Future direction of UK interest rates

Following the large fall in long-term interest rates that occurred in 2011, 2012 saw some swings both up and down but they ended at a similar level to where they started, as represented by the graph of the 30 year swap rate shown below.


[Click image to view larger version]

Although many people appear to think that it is only a matter of time before they start to bounce back to levels above 4% the reality is that there is a great deal of economic uncertainty around and it is possible to make a reasoned argument that interest rates could actually fall further or simply broadly stay where they are for a significant period.

In the middle of 2012, there were three main international concerns and two domestic issues that were all combining to drive interest rate lower. Internationally there were concerns over:

  • the stability of the Euro bloc
  • the outcome of the then impending  US fiscal cliff, and
  • the Chinese economy and that it would suffer a hard landing.

Although not really impacting domestically, these fears were creating a major flight to quality by investors who were seeing the UK as a haven partly immunised from these primary concerns.

Domestically, the key drivers were:

  • the inability of the UK economy to show any growth, and
  • the ongoing Quantitative Easing (QE) programme that was buying large swathes of the longer dated gilt market.

Since then, the mood has changed slightly as the immediacy of the international concerns has somewhat reduced whilst the QE programme is currently on hold as the Government tries the alternative approach of the Funding for Lending Scheme.

But in truth, none of these issues have actually been solved or disappeared – the international issues have merely become less immediate and there is a chance that any one of them could return to crisis mode over the next few years. At the same time, as recent releases have shown, the UK economy is struggling to avoid a further recession.

Where might sterling interest rates go?


For interest rates to go meaningfully higher from current levels, one of four things would need to happen (possibly all together)

  • A removal of the international concerns referenced above that would allow all the investors that invested in gilts as the safe haven option to reverse that trade. This has already started to be seen in the FX market as Sterling has weakened against the Euro by about 10% over the last six months.
  • A meaningful recovery in the UK economy (possibly associated with an unwind of current QE holdings).
  • A material uptick in inflation expectations that meant that the Bank of England became more concerned about inflation as opposed to immediate growth prospects.
  • Ironically, a loss of confidence in the management of the UK economic situation to such an extent that investors start to demand a UK premium as we have seen in the last three years in the Euro market. This is also tied to a downgrade of the UK AAA credit rating.


Although low by UK standards, when compared to other yield curves, evidence would suggest that we have not yet reached an absolute floor on the level of UK rates. The graph below shows the current level of interest rates for Japan, Germany and Switzerland and as you can see UK rates are higher than all of these ‘comparators’.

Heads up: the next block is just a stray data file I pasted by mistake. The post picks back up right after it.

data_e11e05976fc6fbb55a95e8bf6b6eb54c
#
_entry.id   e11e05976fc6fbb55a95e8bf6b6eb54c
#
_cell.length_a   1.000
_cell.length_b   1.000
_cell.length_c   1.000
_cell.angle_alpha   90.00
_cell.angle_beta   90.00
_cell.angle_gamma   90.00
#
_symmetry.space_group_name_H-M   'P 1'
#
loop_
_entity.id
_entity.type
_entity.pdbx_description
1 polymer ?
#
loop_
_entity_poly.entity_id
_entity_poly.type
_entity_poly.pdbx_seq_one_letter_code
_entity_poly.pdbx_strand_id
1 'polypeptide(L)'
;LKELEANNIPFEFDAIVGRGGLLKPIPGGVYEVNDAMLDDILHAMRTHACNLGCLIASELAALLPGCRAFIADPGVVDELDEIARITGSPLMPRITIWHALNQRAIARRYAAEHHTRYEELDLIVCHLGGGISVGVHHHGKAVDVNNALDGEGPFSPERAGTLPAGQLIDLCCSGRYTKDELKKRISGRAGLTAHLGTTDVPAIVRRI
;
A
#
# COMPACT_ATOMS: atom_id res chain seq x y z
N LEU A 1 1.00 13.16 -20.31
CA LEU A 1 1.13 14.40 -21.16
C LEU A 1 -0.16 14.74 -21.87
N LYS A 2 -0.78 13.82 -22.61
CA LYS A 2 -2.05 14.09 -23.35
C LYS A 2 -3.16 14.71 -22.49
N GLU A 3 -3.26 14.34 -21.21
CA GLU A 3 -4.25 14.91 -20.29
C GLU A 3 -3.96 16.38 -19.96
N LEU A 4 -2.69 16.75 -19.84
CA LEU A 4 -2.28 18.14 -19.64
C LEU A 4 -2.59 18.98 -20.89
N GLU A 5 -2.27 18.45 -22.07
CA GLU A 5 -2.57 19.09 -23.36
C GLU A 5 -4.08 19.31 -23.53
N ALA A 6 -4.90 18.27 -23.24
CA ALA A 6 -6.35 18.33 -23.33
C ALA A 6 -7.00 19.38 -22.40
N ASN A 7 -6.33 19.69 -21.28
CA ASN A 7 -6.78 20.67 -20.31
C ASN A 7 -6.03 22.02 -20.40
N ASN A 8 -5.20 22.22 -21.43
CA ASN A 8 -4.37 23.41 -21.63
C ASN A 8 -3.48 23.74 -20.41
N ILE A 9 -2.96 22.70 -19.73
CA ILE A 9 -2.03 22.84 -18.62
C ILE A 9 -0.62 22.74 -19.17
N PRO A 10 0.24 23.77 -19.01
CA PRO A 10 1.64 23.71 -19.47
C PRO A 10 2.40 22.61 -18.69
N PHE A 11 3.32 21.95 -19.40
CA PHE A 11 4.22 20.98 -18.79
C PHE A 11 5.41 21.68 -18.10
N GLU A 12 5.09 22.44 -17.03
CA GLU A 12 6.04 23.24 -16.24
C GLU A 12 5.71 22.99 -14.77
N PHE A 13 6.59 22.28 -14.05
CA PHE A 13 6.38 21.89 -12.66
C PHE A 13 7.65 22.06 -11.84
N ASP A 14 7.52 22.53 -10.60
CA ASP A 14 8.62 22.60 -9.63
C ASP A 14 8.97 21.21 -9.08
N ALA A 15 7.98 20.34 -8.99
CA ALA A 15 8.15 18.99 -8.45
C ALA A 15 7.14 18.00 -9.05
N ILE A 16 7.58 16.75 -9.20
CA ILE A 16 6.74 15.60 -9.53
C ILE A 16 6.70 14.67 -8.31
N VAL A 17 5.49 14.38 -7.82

[Click image to view larger version]

In addition the graph below shows a historical track of the Japanese Government bond yield showing that rates have actually been even lower than they are now and that periods of low rates can persevere for a long time.


[Click image to view larger version]

In addition, any meaningful worsening in the international situation could well start to drive global rates lower again and as stated above there are certainly chances that:

  • the US debt ceiling will not be resolved with further stand-offs within Congress
  • the European crisis will re-emerge as the peripheral countries fail to generate sufficient growth to overcome the potential social unrest generated by the high levels of unemployment, particularly amongst the youth, and thereby fail to meet the current budgetary targets, and
  • China fails to avert a hard landing as the effects of an international slowdown cannot be sufficiently  offset by rising domestic demand.

By recent standards, it would seem possible that at least one of these could re-emerge over the next few years.

Stay similar to current levels

Without a major improvement in sentiment or a marked financial crisis, it is likely that longer-term interest rates will probably stay within a 50bp move of their current level. It is unlikely that the Bank of England will make any upward move in base rates until they see a meaningful and sustainable improvement within the economy (particularly as other Central Banks remain in an easing mode) and this will constrain the ability of longer-term rates to move any higher.

The Andrew Sentance view regarding winners and losers in a flat market would sit well with this scenario of minimal move in longer-term interest rates.

Which scenario will prevail?

Almost impossible to call but all three scenarios are eminently plausible. Whilst history would suggest that the US will find the energy to deliver a meaningful recovery and that China will successfully manage its transition over the medium term, the downside risk is not trivial both with regards to the potential for things to derail the existing tentative recovery and the fact that many other countries have yields far lower than current sterling levels.